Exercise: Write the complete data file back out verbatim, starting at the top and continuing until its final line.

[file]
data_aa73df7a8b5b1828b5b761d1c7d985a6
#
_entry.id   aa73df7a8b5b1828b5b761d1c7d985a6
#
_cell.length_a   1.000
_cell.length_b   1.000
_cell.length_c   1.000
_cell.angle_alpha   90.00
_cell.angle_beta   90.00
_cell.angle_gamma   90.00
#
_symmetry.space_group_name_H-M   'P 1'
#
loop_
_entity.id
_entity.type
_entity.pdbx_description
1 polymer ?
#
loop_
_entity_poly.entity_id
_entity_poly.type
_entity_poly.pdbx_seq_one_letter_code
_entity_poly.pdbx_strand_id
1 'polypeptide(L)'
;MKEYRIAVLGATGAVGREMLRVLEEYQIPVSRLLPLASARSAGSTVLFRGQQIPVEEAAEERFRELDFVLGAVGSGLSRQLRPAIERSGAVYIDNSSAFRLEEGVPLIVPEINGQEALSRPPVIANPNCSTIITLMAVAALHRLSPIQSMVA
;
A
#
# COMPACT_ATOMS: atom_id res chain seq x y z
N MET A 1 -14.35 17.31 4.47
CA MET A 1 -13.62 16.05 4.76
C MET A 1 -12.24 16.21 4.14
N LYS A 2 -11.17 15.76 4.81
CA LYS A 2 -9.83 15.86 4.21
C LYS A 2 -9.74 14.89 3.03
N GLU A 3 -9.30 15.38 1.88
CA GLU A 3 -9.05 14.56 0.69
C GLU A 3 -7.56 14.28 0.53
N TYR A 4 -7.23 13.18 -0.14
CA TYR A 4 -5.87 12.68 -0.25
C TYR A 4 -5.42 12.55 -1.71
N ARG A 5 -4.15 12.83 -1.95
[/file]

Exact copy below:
data_aa73df7a8b5b1828b5b761d1c7d985a6
#
_entry.id   aa73df7a8b5b1828b5b761d1c7d985a6
#
_cell.length_a   1.000
_cell.length_b   1.000
_cell.length_c   1.000
_cell.angle_alpha   90.00
_cell.angle_beta   90.00
_cell.angle_gamma   90.00
#
_symmetry.space_group_name_H-M   'P 1'
#
loop_
_entity.id
_entity.type
_entity.pdbx_description
1 polymer ?
#
loop_
_entity_poly.entity_id
_entity_poly.type
_entity_poly.pdbx_seq_one_letter_code
_entity_poly.pdbx_strand_id
1 'polypeptide(L)'
;MKEYRIAVLGATGAVGREMLRVLEEYQIPVSRLLPLASARSAGSTVLFRGQQIPVEEAAEERFRELDFVLGAVGSGLSRQLRPAIERSGAVYIDNSSAFRLEEGVPLIVPEINGQEALSRPPVIANPNCSTIITLMAVAALHRLSPIQSMVA
;
A
#
# COMPACT_ATOMS: atom_id res chain seq x y z
N MET A 1 -14.35 17.31 4.47
CA MET A 1 -13.62 16.05 4.76
C MET A 1 -12.24 16.21 4.14
N LYS A 2 -11.17 15.76 4.81
CA LYS A 2 -9.83 15.86 4.21
C LYS A 2 -9.74 14.89 3.03
N GLU A 3 -9.30 15.38 1.88
CA GLU A 3 -9.05 14.56 0.69
C GLU A 3 -7.56 14.28 0.53
N TYR A 4 -7.23 13.18 -0.14
CA TYR A 4 -5.87 12.68 -0.25
C TYR A 4 -5.42 12.55 -1.71
N ARG A 5 -4.15 12.83 -1.95